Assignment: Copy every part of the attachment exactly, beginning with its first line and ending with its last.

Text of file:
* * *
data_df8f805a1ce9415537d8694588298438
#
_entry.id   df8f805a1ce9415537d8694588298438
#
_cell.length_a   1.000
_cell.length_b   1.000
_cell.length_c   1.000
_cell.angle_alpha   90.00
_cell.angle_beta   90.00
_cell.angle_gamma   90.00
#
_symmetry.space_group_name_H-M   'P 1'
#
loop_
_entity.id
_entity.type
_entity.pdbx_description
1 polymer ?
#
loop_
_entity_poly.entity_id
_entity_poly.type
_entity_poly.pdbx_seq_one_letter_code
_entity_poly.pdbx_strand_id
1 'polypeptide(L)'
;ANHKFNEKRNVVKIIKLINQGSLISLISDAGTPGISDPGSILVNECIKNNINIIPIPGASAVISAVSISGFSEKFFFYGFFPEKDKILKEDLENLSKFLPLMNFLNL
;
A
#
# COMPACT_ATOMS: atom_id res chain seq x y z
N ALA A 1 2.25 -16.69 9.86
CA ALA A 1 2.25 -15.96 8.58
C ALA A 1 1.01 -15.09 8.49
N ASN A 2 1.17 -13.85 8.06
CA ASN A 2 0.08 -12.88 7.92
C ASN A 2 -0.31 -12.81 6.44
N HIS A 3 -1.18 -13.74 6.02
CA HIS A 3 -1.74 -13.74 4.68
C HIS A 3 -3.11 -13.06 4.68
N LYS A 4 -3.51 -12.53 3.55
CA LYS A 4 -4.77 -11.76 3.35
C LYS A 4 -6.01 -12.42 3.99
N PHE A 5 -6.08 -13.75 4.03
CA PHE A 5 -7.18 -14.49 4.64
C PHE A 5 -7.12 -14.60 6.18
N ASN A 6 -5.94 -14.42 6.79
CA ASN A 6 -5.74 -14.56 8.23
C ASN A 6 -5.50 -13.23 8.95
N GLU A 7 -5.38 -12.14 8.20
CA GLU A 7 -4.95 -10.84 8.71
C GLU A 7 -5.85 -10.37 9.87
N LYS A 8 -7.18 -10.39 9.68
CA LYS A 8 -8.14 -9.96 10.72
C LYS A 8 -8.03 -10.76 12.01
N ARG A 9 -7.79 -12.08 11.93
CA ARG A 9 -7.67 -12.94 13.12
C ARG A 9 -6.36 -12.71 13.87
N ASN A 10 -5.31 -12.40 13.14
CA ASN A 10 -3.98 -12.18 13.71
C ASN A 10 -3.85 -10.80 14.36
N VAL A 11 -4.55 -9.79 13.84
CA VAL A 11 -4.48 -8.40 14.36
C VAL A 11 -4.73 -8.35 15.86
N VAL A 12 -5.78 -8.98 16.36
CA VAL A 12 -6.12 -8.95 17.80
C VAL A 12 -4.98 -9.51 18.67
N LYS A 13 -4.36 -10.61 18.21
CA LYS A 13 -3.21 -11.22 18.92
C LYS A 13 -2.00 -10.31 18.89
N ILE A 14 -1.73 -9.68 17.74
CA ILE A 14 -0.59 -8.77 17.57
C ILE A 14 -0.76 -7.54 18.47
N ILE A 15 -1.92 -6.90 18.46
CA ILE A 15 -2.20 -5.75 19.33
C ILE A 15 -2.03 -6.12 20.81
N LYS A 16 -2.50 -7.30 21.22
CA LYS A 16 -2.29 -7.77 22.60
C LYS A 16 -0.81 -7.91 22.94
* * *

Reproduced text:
data_df8f805a1ce9415537d8694588298438
#
_entry.id   df8f805a1ce9415537d8694588298438
#
_cell.length_a   1.000
_cell.length_b   1.000
_cell.length_c   1.000
_cell.angle_alpha   90.00
_cell.angle_beta   90.00
_cell.angle_gamma   90.00
#
_symmetry.space_group_name_H-M   'P 1'
#
loop_
_entity.id
_entity.type
_entity.pdbx_description
1 polymer ?
#
loop_
_entity_poly.entity_id
_entity_poly.type
_entity_poly.pdbx_seq_one_letter_code
_entity_poly.pdbx_strand_id
1 'polypeptide(L)'
;ANHKFNEKRNVVKIIKLINQGSLISLISDAGTPGISDPGSILVNECIKNNINIIPIPGASAVISAVSISGFSEKFFFYGFFPEKDKILKEDLENLSKFLPLMNFLNL
;
A
#
# COMPACT_ATOMS: atom_id res chain seq x y z
N ALA A 1 2.25 -16.69 9.86
CA ALA A 1 2.25 -15.96 8.58
C ALA A 1 1.01 -15.09 8.49
N ASN A 2 1.17 -13.85 8.06
CA ASN A 2 0.08 -12.88 7.92
C ASN A 2 -0.31 -12.81 6.44
N HIS A 3 -1.18 -13.74 6.02
CA HIS A 3 -1.74 -13.74 4.68
C HIS A 3 -3.11 -13.06 4.68
N LYS A 4 -3.51 -12.53 3.55
CA LYS A 4 -4.77 -11.76 3.35
C LYS A 4 -6.01 -12.42 3.99
N PHE A 5 -6.08 -13.75 4.03
CA PHE A 5 -7.18 -14.49 4.64
C PHE A 5 -7.12 -14.60 6.18
N ASN A 6 -5.94 -14.42 6.79
CA ASN A 6 -5.74 -14.56 8.23
C ASN A 6 -5.50 -13.23 8.95
N GLU A 7 -5.38 -12.14 8.20
CA GLU A 7 -4.95 -10.84 8.71
C GLU A 7 -5.85 -10.37 9.87
N LYS A 8 -7.18 -10.39 9.68
CA LYS A 8 -8.14 -9.96 10.72
C LYS A 8 -8.03 -10.76 12.01
N ARG A 9 -7.79 -12.08 11.93
CA ARG A 9 -7.67 -12.94 13.12
C ARG A 9 -6.36 -12.71 13.87
N ASN A 10 -5.31 -12.40 13.14
CA ASN A 10 -3.98 -12.18 13.71
C ASN A 10 -3.85 -10.80 14.36
N VAL A 11 -4.55 -9.79 13.84
CA VAL A 11 -4.48 -8.40 14.36
C VAL A 11 -4.73 -8.35 15.86
N VAL A 12 -5.78 -8.98 16.36
CA VAL A 12 -6.12 -8.95 17.80
C VAL A 12 -4.98 -9.51 18.67
N LYS A 13 -4.36 -10.61 18.21
CA LYS A 13 -3.21 -11.22 18.92
C LYS A 13 -2.00 -10.31 18.89
N ILE A 14 -1.73 -9.68 17.74
CA ILE A 14 -0.59 -8.77 17.57
C ILE A 14 -0.76 -7.54 18.47
N ILE A 15 -1.92 -6.90 18.46
CA ILE A 15 -2.20 -5.75 19.33
C ILE A 15 -2.03 -6.12 20.81
N LYS A 16 -2.50 -7.30 21.22
CA LYS A 16 -2.29 -7.77 22.60
C LYS A 16 -0.81 -7.91 22.94